At the end of this module, you will be able to:
- Define the terms "construction site," "stormwater runoff," and "erosion"
- List and describe the possible impacts of common construction site pollutants on nearby wetlands, waterways, and fragile habitats
- List the site characteristics that must be evaluated and described in stormwater pollution prevention plans (SWPPPs)
- Describe how erosion control and sediment control best management practices (BMPs) work
- Distinguish between structural and non-structural BMPs
- List some key housekeeping BMPs for construction sites
- List the order in which documents, plans, and permits are created before, during, and after a large construction project
The following key questions are answered in this module:
Besides sediment, what other pollutants can construction sites introduce to stormwater runoff?
They can introduce heavy metals, greases, fuels, pesticides, adhesives, solvents, nutrients like nitrogen, and solid waste such as lumber and paper.
Who is responsible for obtaining the stormwater discharge permit for a site?
Any person or organization who has control of the construction plans or activities that are necessary to satisfy permit requirements; there may be more than one for a site.
What are best management practices (BMPs) for erosion and sediment control?
These include devices, programs, methods, and activities that are used to control, prevent, or reduce erosion and the discharge of sediment and other pollutants with stormwater runoff.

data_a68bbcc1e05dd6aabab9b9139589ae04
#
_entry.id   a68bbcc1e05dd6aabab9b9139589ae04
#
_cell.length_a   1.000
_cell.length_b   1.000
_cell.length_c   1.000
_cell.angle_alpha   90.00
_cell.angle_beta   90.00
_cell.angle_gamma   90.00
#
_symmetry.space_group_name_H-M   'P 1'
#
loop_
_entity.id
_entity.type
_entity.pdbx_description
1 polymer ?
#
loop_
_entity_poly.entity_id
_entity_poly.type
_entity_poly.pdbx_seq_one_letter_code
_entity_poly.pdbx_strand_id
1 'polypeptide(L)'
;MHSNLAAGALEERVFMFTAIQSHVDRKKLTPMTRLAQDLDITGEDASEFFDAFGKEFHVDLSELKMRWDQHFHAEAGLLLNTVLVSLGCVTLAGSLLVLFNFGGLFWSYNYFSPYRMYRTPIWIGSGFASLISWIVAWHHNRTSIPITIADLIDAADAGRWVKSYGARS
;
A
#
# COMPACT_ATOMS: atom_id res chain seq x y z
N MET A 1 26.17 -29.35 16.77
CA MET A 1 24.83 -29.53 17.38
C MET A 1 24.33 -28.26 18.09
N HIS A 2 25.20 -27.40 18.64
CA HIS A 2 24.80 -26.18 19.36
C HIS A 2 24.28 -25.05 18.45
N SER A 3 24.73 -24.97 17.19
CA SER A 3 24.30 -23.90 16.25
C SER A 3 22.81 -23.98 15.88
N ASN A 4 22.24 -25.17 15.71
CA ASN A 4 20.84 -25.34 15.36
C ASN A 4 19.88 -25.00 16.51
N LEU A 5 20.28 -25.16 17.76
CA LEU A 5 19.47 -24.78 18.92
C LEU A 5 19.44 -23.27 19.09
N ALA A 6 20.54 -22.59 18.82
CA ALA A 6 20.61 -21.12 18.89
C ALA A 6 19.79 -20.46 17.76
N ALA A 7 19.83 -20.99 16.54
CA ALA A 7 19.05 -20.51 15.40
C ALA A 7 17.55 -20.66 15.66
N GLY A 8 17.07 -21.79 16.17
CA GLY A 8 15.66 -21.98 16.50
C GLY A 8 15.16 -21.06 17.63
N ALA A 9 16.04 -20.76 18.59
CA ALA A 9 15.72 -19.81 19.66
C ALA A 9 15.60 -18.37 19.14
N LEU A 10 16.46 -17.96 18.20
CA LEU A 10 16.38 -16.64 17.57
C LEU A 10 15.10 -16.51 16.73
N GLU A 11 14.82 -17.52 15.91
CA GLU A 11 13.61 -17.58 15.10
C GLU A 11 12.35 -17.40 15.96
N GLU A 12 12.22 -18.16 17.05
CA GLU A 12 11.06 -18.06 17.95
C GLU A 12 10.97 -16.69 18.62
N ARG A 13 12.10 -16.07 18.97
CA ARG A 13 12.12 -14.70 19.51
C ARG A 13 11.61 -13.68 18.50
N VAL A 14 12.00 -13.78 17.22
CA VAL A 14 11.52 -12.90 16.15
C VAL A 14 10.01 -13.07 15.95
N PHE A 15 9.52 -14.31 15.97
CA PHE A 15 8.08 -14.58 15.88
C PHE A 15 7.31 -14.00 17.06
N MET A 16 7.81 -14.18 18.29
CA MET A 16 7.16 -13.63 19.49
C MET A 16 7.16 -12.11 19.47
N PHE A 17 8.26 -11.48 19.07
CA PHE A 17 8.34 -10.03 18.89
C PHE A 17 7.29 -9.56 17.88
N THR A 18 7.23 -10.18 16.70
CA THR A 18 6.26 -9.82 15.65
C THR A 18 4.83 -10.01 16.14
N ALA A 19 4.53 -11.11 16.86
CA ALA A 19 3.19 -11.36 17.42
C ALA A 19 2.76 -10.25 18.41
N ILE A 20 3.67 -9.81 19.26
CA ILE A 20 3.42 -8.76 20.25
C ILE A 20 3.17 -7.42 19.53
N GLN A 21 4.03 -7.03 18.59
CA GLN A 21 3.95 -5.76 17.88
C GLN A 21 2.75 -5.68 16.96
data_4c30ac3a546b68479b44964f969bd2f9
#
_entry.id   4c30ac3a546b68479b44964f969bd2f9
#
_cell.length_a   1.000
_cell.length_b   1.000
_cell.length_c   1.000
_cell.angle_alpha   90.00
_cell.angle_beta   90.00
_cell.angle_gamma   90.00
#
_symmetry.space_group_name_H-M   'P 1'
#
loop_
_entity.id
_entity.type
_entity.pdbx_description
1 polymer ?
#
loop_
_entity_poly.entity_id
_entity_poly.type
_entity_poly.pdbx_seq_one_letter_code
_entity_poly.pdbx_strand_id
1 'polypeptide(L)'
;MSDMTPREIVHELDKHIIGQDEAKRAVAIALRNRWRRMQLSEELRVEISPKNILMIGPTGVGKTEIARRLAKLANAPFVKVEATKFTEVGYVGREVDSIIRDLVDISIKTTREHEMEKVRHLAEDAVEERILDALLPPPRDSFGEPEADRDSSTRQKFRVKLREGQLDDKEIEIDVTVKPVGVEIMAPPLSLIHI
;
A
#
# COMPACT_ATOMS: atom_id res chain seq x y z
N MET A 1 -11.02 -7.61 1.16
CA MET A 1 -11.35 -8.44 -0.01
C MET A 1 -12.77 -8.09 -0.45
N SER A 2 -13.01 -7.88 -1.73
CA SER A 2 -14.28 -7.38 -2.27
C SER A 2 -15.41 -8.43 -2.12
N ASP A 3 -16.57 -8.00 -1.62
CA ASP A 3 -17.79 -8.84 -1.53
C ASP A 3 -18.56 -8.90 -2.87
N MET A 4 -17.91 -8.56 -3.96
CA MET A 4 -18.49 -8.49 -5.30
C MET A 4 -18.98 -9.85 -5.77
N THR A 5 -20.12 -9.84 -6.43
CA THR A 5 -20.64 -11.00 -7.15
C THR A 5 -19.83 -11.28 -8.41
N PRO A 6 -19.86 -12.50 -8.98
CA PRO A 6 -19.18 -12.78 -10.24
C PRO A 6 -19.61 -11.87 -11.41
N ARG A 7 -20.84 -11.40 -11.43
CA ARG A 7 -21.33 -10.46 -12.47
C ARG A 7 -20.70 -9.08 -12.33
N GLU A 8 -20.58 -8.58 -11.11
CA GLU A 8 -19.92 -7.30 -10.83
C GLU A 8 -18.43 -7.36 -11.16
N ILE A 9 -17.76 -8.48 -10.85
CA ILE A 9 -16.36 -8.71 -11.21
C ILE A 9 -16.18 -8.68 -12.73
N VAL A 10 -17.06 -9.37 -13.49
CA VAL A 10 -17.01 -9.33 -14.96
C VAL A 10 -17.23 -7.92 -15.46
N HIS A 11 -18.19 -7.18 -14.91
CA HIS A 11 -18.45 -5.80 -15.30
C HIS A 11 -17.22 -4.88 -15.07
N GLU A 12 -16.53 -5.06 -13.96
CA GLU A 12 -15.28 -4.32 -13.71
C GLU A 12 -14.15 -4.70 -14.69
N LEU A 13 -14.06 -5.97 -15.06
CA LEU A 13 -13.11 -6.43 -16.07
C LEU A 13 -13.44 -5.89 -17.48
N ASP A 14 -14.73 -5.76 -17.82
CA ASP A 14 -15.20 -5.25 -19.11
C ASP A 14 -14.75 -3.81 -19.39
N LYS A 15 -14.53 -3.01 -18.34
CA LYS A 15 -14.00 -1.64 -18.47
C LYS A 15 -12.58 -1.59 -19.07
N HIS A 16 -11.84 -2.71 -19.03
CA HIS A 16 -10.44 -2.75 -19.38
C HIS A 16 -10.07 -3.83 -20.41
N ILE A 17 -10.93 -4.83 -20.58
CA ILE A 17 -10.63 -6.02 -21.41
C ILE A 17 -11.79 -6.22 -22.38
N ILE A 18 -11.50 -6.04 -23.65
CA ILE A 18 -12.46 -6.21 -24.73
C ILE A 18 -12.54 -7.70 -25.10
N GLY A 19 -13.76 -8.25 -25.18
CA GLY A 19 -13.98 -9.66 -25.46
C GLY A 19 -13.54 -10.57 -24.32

How do construction site exits and entrances figure into sediment control?
Vehicles exiting from construction sites can track significant amounts of sediment onto streets. Vehicle wash down equipment, stabilized entrance/exit surfaces, and regular street cleaning can help control this sediment source.
Why is it especially important for concrete mixer trucks to use containment for washouts?
The washout water from concrete mixer trucks contains toxic heavy metals, which requires washout areas to have appropriate containment.
Below is a transcript of the video sample provided for this module:
Storm water runoff is water that comes from precipitation, rain or snow belt, that flows over ground surfaces instead of soaking into the ground. As it flows, storm water runoff picks up sediment, oils, chemicals, debris, and other pollutants and carries them away. The contaminated storm water runoff can then be deposited in nearby wetlands, creeks, rivers, and other waterways either directly or via a municipal storm water system. Storm water runoff occurs everywhere. In forests, on farmland, in parking lots, etc. But the amount and type of debris and pollutants it picks up differ from place to place. The volume, velocity, and temperature of the storm water runoff and the ability of the ground to absorb it also vary from place to place.
Use the additional resources and links below to learn more about this topic:
- US Environmental Protection Agency – www.epa.gov
- Construction Activities - https://www.epa.gov/npdes/stormwater-discharges-construction-activities#overview
- EPA Publications - https://www3.epa.gov/npdes/pubs/sw_cgp_brochure.pdf